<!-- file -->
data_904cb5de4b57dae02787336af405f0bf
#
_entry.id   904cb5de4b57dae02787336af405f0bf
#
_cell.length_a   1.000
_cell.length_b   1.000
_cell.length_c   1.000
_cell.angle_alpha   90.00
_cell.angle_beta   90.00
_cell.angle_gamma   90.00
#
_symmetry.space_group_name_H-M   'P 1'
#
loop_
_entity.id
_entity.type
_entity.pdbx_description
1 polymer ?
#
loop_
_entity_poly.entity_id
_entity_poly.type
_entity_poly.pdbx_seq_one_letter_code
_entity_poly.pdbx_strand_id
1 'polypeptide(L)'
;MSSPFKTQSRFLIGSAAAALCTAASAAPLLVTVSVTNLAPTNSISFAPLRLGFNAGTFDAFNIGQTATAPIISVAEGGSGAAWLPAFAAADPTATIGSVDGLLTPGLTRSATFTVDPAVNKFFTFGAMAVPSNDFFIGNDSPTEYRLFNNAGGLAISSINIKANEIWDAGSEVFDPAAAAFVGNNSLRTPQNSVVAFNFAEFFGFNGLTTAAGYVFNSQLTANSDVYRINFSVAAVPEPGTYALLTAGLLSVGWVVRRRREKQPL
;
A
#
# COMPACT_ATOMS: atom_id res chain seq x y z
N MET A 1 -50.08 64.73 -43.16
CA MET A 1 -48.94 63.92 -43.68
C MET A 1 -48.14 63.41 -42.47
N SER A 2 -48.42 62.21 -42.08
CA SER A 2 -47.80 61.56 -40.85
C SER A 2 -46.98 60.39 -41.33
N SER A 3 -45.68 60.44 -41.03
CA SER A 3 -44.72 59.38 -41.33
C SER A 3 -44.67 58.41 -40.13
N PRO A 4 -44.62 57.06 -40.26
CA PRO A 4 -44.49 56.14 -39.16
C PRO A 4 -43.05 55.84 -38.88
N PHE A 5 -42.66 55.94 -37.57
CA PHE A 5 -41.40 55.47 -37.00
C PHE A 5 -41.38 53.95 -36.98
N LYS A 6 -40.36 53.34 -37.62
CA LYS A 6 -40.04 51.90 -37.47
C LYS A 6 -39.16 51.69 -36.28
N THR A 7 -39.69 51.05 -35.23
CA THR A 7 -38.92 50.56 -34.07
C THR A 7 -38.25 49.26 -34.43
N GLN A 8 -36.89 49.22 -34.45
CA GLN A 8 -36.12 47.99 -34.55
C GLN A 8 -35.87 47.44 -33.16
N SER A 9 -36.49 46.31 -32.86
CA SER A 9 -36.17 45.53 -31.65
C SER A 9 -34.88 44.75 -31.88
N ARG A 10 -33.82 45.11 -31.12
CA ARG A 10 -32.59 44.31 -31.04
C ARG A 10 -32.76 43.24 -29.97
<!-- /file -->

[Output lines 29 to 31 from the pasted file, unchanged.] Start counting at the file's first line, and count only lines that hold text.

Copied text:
#
# COMPACT_ATOMS: atom_id res chain seq x y z
N MET A 1 -50.08 64.73 -43.16